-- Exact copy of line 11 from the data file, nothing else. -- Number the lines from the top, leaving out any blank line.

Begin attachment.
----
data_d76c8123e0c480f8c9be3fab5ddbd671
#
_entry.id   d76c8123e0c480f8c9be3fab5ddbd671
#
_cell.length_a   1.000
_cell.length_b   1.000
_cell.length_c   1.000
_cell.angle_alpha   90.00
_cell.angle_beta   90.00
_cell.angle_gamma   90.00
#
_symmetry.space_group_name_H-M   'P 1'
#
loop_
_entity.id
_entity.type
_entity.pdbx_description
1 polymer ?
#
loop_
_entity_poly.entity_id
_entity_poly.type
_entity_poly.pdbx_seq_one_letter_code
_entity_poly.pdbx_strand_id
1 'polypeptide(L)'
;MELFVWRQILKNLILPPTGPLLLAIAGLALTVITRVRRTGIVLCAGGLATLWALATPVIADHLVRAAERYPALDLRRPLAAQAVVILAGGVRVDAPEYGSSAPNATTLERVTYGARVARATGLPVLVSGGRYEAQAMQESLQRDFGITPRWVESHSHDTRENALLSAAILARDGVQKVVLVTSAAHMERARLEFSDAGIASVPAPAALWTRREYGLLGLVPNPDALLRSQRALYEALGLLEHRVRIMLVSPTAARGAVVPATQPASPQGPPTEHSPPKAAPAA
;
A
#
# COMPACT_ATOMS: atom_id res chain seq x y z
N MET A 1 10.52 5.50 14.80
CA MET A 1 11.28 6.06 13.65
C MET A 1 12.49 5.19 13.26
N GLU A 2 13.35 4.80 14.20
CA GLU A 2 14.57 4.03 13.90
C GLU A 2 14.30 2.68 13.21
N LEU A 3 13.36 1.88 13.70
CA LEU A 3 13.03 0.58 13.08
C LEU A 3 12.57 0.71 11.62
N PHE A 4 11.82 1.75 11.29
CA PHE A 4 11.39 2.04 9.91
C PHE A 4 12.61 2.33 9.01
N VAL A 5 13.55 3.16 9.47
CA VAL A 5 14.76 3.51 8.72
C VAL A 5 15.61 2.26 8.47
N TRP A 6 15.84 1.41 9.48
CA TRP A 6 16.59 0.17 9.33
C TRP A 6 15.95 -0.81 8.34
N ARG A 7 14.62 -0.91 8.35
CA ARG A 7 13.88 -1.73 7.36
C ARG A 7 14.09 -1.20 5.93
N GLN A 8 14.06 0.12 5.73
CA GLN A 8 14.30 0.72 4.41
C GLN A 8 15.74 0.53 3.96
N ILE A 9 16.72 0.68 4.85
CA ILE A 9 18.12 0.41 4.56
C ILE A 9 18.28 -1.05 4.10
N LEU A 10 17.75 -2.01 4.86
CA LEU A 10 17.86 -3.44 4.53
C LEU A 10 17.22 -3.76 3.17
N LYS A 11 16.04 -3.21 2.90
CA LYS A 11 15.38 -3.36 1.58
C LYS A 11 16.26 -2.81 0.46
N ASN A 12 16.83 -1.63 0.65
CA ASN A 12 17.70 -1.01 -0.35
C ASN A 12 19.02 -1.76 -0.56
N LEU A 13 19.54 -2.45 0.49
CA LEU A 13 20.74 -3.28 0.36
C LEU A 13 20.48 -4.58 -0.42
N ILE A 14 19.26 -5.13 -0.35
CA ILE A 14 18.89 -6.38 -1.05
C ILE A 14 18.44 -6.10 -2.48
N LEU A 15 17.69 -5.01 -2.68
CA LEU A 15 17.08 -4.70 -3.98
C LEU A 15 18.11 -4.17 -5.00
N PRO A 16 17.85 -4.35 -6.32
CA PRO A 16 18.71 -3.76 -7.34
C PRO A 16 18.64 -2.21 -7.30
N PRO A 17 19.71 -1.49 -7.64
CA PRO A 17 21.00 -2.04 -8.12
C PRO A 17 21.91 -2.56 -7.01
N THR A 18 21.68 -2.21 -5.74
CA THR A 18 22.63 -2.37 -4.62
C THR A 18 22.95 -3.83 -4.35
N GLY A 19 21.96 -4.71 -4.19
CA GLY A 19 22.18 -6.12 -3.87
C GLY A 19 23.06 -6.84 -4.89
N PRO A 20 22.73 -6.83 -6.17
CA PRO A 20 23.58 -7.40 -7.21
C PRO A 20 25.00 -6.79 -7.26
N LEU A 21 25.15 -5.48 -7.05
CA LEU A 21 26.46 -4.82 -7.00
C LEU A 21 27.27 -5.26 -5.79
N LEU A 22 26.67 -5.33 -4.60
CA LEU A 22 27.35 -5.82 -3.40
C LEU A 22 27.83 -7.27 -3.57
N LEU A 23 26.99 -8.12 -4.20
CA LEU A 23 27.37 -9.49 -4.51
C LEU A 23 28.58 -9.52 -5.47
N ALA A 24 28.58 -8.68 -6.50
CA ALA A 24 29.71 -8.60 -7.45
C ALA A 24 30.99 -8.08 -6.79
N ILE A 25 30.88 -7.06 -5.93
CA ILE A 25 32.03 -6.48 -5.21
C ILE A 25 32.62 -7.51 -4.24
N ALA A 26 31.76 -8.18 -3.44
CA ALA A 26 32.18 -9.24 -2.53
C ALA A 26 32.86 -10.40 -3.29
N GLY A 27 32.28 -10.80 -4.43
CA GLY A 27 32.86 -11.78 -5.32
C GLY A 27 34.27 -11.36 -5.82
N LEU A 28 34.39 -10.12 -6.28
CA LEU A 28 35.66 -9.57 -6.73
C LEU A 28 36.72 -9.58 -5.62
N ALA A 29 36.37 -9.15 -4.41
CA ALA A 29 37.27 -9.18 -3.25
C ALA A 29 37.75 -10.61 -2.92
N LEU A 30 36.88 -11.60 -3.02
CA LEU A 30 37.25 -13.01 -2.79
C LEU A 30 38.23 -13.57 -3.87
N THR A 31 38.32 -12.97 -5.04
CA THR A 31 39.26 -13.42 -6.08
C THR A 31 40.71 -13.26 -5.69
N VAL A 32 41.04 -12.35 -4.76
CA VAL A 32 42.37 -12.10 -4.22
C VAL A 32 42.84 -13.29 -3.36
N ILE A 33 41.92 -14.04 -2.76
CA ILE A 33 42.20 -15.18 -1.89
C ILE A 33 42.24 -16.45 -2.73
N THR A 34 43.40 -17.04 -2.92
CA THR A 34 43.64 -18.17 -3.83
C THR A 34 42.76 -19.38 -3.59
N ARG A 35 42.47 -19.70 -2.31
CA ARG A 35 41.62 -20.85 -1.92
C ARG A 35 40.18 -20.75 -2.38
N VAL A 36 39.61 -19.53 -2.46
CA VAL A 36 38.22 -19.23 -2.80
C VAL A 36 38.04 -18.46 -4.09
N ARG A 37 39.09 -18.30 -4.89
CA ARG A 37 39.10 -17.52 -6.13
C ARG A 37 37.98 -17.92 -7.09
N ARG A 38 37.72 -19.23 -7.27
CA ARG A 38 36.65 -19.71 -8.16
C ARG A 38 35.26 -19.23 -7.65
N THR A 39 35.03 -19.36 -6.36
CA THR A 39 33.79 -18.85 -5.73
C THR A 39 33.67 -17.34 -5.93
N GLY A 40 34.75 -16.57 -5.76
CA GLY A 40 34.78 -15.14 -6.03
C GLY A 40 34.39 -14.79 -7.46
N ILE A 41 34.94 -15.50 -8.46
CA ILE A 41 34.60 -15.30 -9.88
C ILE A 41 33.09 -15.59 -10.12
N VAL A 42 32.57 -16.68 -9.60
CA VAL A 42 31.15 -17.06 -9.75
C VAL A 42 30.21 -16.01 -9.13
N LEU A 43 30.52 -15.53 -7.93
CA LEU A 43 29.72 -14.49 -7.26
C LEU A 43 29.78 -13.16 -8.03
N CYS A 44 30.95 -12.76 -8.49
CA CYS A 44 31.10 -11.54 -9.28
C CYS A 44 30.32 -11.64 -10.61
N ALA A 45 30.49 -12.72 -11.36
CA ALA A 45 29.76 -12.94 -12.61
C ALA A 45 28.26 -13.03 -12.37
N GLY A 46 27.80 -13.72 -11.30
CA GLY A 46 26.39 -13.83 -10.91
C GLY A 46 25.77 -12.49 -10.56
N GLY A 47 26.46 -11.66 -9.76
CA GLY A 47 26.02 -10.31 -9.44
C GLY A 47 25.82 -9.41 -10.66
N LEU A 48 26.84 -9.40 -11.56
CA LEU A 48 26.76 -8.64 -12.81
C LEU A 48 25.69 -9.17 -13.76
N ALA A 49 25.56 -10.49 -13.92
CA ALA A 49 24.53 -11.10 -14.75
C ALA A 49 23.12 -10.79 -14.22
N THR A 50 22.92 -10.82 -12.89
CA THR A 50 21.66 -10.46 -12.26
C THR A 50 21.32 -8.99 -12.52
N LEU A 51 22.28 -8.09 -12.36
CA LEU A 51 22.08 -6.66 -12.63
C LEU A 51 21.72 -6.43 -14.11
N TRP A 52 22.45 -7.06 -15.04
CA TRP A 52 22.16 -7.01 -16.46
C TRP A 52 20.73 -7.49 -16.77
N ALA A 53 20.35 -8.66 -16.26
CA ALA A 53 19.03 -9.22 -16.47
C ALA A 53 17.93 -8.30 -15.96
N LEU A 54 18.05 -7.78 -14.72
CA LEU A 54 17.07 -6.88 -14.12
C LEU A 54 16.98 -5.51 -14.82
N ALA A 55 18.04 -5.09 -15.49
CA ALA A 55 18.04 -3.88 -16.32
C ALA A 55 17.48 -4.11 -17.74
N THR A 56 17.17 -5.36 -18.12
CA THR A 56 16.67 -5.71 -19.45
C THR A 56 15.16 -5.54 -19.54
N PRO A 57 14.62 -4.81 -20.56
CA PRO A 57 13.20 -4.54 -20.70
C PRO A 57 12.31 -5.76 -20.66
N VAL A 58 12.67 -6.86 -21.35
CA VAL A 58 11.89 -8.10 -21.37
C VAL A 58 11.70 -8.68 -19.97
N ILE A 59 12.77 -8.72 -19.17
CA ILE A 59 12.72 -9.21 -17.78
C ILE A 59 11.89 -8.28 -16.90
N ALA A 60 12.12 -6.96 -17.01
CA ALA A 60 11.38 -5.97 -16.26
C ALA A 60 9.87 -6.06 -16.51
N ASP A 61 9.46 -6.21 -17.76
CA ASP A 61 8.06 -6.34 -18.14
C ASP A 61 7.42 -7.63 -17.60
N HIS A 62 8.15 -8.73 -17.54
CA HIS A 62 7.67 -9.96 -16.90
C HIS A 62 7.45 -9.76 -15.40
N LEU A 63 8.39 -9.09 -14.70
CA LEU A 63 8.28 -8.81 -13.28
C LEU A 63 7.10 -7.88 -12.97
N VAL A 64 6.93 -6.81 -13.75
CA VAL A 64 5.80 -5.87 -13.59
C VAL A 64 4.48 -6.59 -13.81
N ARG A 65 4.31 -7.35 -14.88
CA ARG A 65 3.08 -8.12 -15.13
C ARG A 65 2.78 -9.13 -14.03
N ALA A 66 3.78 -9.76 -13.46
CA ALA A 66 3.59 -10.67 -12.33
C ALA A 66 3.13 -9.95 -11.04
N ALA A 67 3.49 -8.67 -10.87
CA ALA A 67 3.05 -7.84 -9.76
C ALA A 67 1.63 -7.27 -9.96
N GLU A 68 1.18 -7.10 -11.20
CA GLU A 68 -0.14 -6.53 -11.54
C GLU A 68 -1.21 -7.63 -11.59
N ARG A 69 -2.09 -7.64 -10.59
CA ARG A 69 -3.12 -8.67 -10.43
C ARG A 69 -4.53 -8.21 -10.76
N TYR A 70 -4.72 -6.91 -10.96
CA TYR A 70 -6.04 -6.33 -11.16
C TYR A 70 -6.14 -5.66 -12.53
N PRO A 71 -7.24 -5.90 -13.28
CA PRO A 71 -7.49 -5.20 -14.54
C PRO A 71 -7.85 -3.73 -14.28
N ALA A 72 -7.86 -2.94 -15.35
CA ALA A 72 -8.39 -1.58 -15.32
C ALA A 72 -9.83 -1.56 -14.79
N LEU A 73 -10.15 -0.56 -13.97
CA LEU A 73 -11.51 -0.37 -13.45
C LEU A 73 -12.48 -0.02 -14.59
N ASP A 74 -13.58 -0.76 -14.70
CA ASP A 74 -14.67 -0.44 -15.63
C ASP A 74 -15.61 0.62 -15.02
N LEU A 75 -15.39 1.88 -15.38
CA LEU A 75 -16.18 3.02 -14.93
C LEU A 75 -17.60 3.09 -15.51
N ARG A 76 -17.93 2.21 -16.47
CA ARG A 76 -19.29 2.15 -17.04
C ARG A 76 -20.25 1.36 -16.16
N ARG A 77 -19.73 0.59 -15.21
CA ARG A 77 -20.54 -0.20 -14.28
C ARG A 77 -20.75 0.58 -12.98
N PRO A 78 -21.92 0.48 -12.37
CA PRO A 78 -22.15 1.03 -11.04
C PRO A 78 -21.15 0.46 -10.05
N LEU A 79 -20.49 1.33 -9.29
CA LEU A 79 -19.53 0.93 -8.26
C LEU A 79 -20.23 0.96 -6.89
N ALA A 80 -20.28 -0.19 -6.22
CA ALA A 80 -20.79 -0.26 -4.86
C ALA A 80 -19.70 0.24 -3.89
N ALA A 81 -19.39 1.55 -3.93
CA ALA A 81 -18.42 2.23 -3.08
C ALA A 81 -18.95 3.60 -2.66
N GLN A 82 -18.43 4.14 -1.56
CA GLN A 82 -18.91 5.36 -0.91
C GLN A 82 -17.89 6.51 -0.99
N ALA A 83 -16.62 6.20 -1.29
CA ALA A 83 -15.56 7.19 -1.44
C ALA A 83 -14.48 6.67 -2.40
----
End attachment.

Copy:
#